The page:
In accordance with the principles of the illustrative embodiment, the gap between door 11 and main body 20 is put to further use to facilitate the cutting of the string or tether 13' attached to the coin 13 employed by the fraudulent user.  The
width of the gap is less than the thickness of the thinnest coin allowed to be used by the coin telephone set, but wide enough to admit a string 13', such as a monofilament fishing line preferred fraudulent users.  A receptacle 25 is provided in main
body 20 adjacent to, but projecting forward of, coin path 22.  Receptacle 25 advantageously may be an integral part of the main body 20 and advantageously projects into a mating recess 19 of front door 11, thereby bridging the gap left between main body
20 and door 11 when door 11 is swung shut.  A string cutter 30, shown in detail in FIG. 2, is mounted into receptacle 25.

Referring now to FIG. 2, a top view of string cutter 30 is shown.  Cutter 30 comprises a frame 40, scissor arms 31, 32, hinge 33 and compression spring 50.  Each scissor arm has a respective blade portion 31b, 32b to the left of pin-hinge 33, and
a handle portion 31h, 32h to the right of hinge 33.  Arms 31, 32 are free to move to the left and to the right within frame 40.  Compression spring 50 has one end bottomed in frame 40 and its other end adapted to press against handles 31h, 32h, forcing
arms 31, 32 leftward against stop 41, 42 but also apart so that blade portions 31b, 32b form a V-shaped jaw opening.  Into this opening the string tether employed by the fraudulent user and falling into the aforementioned gap will be guided.  When the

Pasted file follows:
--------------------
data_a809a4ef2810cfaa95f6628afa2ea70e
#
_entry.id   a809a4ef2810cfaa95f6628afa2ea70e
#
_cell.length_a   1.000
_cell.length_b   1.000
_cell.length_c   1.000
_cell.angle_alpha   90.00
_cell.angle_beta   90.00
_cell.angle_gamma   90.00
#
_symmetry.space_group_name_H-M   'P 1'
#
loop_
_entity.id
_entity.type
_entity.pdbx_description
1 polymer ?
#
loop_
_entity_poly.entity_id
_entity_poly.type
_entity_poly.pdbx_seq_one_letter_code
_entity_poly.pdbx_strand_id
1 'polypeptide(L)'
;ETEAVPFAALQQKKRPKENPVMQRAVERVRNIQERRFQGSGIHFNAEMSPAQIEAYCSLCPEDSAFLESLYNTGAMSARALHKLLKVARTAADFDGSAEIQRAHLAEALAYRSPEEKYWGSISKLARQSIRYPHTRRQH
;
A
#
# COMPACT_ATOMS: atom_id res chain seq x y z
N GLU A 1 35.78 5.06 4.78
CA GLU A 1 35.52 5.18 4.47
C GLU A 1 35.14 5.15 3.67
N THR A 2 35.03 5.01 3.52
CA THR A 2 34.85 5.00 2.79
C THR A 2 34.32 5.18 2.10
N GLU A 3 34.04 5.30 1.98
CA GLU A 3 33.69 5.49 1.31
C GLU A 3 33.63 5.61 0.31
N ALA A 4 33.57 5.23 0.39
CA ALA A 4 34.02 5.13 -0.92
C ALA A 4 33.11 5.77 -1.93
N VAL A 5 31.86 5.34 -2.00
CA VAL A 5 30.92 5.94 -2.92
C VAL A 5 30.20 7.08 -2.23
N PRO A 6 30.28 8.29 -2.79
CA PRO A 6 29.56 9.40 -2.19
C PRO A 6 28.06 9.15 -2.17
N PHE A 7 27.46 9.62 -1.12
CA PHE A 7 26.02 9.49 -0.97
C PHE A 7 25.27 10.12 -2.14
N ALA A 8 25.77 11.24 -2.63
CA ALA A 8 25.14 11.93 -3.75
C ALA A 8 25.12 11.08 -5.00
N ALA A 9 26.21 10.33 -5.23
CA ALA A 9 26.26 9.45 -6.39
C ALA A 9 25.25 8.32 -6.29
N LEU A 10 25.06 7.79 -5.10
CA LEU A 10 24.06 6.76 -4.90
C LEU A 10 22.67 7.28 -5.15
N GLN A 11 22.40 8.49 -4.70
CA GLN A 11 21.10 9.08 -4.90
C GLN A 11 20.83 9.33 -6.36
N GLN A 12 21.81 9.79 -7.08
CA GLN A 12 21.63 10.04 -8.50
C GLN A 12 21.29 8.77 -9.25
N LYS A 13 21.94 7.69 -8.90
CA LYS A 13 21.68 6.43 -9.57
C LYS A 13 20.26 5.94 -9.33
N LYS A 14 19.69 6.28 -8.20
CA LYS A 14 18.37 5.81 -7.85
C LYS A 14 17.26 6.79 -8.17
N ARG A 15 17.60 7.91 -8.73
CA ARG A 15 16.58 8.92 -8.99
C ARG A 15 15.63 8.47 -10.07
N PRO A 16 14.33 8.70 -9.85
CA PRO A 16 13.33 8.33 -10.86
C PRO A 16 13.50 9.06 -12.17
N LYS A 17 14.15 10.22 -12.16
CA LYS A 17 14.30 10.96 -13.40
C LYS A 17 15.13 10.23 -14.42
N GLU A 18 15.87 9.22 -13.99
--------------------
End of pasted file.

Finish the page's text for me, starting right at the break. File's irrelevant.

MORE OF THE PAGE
fraudulent user pulls back on string 13', the string, shown in end, cross-sectional view in FIG. 2, will be pulled to the right, causing scissor arms 31, 32 to be moved rightward inside frame 40 compressing spring 50.  Frame 40 has ramp members 43, 44
against which the back surfaces of arms 31, 32 glide.  When drawn to the right, ramp members 43, 44 causes the open jaws formed by blades 31b, 32b to close about string 13', cutting it in two.  When the string has been cut, spring 50 pressing against
handles 31h, 32h restores the cutter to its initial position.

What has been described is deemed to be illustrative of the principles of the invention, but certain modifications may be apparent to those skilled in the art and may be made without, however, departing from the spirit and scope of the invention.